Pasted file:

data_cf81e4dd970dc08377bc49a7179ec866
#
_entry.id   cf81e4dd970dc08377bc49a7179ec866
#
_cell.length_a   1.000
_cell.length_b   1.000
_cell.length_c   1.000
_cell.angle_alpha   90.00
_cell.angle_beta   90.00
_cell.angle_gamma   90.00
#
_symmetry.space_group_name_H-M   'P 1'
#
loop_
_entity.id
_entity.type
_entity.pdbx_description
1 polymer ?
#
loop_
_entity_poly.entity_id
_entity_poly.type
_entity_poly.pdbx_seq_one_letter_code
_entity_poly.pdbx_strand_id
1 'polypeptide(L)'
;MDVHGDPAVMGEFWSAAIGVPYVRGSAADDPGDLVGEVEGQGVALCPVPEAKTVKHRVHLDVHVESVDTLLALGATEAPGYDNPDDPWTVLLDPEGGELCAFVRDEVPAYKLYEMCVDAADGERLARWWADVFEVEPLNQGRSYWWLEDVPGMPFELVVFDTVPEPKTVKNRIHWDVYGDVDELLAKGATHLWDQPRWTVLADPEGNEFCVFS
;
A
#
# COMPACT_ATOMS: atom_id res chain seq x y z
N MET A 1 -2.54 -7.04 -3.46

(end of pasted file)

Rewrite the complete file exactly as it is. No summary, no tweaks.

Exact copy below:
data_cf81e4dd970dc08377bc49a7179ec866
#
_entry.id   cf81e4dd970dc08377bc49a7179ec866
#
_cell.length_a   1.000
_cell.length_b   1.000
_cell.length_c   1.000
_cell.angle_alpha   90.00
_cell.angle_beta   90.00
_cell.angle_gamma   90.00
#
_symmetry.space_group_name_H-M   'P 1'
#
loop_
_entity.id
_entity.type
_entity.pdbx_description
1 polymer ?
#
loop_
_entity_poly.entity_id
_entity_poly.type
_entity_poly.pdbx_seq_one_letter_code
_entity_poly.pdbx_strand_id
1 'polypeptide(L)'
;MDVHGDPAVMGEFWSAAIGVPYVRGSAADDPGDLVGEVEGQGVALCPVPEAKTVKHRVHLDVHVESVDTLLALGATEAPGYDNPDDPWTVLLDPEGGELCAFVRDEVPAYKLYEMCVDAADGERLARWWADVFEVEPLNQGRSYWWLEDVPGMPFELVVFDTVPEPKTVKNRIHWDVYGDVDELLAKGATHLWDQPRWTVLADPEGNEFCVFS
;
A
#
# COMPACT_ATOMS: atom_id res chain seq x y z
N MET A 1 -2.54 -7.04 -3.46